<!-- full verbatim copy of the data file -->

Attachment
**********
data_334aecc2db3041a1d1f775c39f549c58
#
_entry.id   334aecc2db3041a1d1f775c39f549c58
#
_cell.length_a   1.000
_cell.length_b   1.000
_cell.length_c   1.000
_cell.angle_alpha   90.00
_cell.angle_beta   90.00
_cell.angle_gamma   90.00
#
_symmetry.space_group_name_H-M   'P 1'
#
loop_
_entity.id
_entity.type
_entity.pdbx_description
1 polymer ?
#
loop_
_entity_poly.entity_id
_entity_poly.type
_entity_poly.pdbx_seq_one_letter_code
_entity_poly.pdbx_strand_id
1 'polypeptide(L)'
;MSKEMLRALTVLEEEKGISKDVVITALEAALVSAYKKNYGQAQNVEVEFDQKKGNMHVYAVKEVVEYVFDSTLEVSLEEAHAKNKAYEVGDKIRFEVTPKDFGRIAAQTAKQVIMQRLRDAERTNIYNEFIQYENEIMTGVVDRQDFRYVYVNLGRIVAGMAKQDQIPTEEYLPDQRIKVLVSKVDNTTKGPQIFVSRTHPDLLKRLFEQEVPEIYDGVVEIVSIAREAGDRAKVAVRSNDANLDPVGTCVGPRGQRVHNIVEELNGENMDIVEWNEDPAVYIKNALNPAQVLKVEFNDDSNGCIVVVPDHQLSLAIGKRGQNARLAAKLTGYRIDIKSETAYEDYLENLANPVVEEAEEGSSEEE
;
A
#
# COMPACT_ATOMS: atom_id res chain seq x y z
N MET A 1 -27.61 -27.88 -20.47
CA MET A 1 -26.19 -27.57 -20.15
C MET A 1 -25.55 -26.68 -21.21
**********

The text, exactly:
data_334aecc2db3041a1d1f775c39f549c58
#
_entry.id   334aecc2db3041a1d1f775c39f549c58
#
_cell.length_a   1.000
_cell.length_b   1.000
_cell.length_c   1.000
_cell.angle_alpha   90.00
_cell.angle_beta   90.00
_cell.angle_gamma   90.00
#
_symmetry.space_group_name_H-M   'P 1'
#
loop_
_entity.id
_entity.type
_entity.pdbx_description
1 polymer ?
#
loop_
_entity_poly.entity_id
_entity_poly.type
_entity_poly.pdbx_seq_one_letter_code
_entity_poly.pdbx_strand_id
1 'polypeptide(L)'
;MSKEMLRALTVLEEEKGISKDVVITALEAALVSAYKKNYGQAQNVEVEFDQKKGNMHVYAVKEVVEYVFDSTLEVSLEEAHAKNKAYEVGDKIRFEVTPKDFGRIAAQTAKQVIMQRLRDAERTNIYNEFIQYENEIMTGVVDRQDFRYVYVNLGRIVAGMAKQDQIPTEEYLPDQRIKVLVSKVDNTTKGPQIFVSRTHPDLLKRLFEQEVPEIYDGVVEIVSIAREAGDRAKVAVRSNDANLDPVGTCVGPRGQRVHNIVEELNGENMDIVEWNEDPAVYIKNALNPAQVLKVEFNDDSNGCIVVVPDHQLSLAIGKRGQNARLAAKLTGYRIDIKSETAYEDYLENLANPVVEEAEEGSSEEE
;
A
#
# COMPACT_ATOMS: atom_id res chain seq x y z
N MET A 1 -27.61 -27.88 -20.47
CA MET A 1 -26.19 -27.57 -20.15
C MET A 1 -25.55 -26.68 -21.21